The endpoint detection and response solution offers several features providing extended visibility, enhanced incident response, and rapid analysis.
Ziften announced the availability of Ziften version 4.5 to deliver improved network and endpoint visibility to enterprise security teams.
The company’s continuous endpoint visibility solution is designed to reduce threat detection and mitigation time by up to 70 percent--- from 14 hours to 4 hours on average--with the ability to stop the attack from spreading.
The platform, which boasts low resource consumption and leaves a small footprint while maximizing data storage retention, can be integrated easily with customers’ existing security and network operations solutions. For example, organizations can integrate Ziften with network, systems, and security management tools, as well as the National Vulnerabilities Database (NVD), and Active Directory.
The endpoint detection and response solution offers several new features that provide extended visibility, enhanced incident response, and rapid analysis.
Among the new features are ZFlow, which offers full visibility, contextual intelligence, user behavioral analysis, and integration into previously deployed security tools, plus redesigned dashboards for more streamlined insight.
In addition, enhanced compliance monitoring tracks and reports both policy-mandated and prohibited agents and applications across the endpoint population. ZFlow also provides continuous audit confirmation to ensure that what should be running is running and what should not be running is not running.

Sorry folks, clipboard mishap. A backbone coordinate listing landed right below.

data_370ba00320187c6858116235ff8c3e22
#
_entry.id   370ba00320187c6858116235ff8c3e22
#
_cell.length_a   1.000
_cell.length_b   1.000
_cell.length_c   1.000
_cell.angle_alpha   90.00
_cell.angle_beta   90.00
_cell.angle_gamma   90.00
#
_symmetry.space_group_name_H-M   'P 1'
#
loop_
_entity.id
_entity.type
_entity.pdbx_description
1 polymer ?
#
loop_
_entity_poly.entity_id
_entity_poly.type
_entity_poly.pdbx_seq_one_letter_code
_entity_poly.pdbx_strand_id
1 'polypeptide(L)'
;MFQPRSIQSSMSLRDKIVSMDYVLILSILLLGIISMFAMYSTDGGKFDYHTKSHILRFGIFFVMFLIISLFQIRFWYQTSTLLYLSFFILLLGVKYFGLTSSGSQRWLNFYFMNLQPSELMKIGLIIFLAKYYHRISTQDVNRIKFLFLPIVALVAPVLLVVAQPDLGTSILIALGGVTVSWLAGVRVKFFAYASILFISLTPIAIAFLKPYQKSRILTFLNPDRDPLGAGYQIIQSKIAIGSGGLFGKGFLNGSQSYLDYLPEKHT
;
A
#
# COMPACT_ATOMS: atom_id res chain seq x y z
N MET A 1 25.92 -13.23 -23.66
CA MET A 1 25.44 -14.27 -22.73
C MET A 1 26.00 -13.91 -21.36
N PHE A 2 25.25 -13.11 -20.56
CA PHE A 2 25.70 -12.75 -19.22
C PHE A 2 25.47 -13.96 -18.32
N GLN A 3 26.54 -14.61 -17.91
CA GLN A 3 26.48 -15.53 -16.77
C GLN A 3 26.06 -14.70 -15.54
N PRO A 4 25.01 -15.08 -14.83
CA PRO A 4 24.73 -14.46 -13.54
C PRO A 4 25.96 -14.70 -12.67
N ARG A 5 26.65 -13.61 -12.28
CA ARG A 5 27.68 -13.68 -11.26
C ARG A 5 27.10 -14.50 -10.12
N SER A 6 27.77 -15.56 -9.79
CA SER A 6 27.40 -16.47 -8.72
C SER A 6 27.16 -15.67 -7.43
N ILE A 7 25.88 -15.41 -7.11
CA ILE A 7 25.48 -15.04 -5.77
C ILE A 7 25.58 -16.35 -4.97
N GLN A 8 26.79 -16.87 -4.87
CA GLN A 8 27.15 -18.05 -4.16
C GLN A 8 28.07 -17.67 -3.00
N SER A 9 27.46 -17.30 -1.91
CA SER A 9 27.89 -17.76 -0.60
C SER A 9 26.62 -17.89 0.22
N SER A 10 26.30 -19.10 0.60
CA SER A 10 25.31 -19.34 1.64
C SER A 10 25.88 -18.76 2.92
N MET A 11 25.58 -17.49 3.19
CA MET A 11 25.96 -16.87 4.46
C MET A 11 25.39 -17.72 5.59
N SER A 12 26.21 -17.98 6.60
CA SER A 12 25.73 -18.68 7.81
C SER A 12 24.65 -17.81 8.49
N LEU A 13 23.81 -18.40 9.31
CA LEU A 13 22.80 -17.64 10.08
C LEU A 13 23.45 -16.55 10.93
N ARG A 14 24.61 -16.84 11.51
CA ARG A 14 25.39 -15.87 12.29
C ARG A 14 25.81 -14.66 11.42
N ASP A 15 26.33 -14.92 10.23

Other features include integration with Palo Alto Networks’ WildFire, Splunk, Lancope, AlienVault’s Open Threat Exchange (OTX), ServiceNow, SolarWinds, and security information and event management (SIEM) platforms.
Rounding out the package is expanded help desk integration through SolarWinds and WebHelpDesk, which are now alert delivery options, integrating Ziften continuous endpoint monitoring with desktop service and support workflows and Windows and OS X patch level tracking.
A June study from the Ponemon Institute, sponsored by IBM and covering 350 companies spanning 11 countries, found that data breach costs are reaching record levels driven by mostly malicious attacks.
The study found that the average consolidated total cost of a data breach is $3.8 million, representing a 23 percent increase since 2013. It also revealed that the average cost incurred for each lost or stolen record containing sensitive and confidential information increased 6 percent, from a consolidated average of $145 last year to $154.
Health care emerged as the industry with the highest cost per stolen record with the average cost for organizations reaching as high as $363, while retailers have seen their average cost per stolen record jump dramatically from $105 last year to $165 in this year's study.